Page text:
"I am enough of an artist to draw freely upon my imagination. Imagination is more important than knowledge. Knowledge is limited. Imagination encircles the world." This quote by Albert Einstein exemplifies the argument of imagination over knowledge. Einstein favored imagination, his words place imagination and knowledge in opposition, implying that knowledge should concern what is present to the senses. Many artists, geniuses, and other rebellious spirits have claimed imagination as their territory. Imagination comes before knowledge which makes imagination more important than knowledge.
Imagination is more significant than knowledge because knowledge is gained from imagination. Knowledge coded, stored and expressed using symbols can be broken up and reassembled in an ambidextrous novel combination. It is this act of recombination which underlies the power to imagine. Without imagination there would be no knowledge. Knowledge alone would be able to prove new ideas but without imagination the new ideas would never have been thought of. Knowledge starts out as imagination. When someone thinks of something, it is proved, and it becomes knowledge. Imagination is and must be grounded in our knowledge. The more memories accumulated, the more material there is to work with, the richer and stronger imaginations grow.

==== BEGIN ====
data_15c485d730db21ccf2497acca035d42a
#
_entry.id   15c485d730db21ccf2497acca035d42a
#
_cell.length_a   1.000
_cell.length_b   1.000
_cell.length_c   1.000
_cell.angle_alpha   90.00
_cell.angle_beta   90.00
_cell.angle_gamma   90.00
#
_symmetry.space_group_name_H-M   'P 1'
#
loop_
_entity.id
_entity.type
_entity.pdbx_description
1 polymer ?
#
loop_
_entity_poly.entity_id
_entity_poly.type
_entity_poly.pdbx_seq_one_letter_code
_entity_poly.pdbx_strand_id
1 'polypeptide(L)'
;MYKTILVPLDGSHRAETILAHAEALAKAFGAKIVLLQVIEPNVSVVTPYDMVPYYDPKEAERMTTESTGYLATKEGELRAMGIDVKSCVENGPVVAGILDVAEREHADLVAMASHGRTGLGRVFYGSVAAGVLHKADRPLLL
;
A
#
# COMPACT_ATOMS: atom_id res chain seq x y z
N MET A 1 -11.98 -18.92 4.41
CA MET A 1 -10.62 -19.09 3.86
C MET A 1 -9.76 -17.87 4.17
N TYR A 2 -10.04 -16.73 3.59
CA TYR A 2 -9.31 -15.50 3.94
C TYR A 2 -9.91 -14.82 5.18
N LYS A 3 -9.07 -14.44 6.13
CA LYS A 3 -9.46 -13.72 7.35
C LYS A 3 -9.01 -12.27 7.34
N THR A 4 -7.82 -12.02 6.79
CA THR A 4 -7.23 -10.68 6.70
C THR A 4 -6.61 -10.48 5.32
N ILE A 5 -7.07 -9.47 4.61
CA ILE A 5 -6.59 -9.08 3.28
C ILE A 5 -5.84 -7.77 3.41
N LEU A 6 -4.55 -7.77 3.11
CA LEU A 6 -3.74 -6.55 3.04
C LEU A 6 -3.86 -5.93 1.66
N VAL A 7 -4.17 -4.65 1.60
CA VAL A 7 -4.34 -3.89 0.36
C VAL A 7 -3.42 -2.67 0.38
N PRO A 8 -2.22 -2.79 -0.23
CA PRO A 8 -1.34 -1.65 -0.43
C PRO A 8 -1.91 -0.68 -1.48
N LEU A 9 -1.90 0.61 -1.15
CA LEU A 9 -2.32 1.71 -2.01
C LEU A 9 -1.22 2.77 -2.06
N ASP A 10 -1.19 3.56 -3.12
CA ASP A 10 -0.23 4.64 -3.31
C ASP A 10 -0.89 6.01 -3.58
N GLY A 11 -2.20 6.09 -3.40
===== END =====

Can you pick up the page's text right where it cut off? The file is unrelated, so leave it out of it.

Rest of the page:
Without imagination, it is hard to learn almost anything in school or elsewhere in a way that offers love of knowledge. Without imagination, there would be no passion, no empathy, no deeper understanding; only skimming the surface of people and ideas. It is, in its broadest form, thinking outside of oneself, outside of a timeframe and outside of feelings. It is projecting into the future and, in turn, creating a future. Imagination is creating mental images, circumstances, and feelings in order to learn, create, plan for the future, or cope with current circumstances. Imagination has the power to give ordinary actions extraordinary meaning.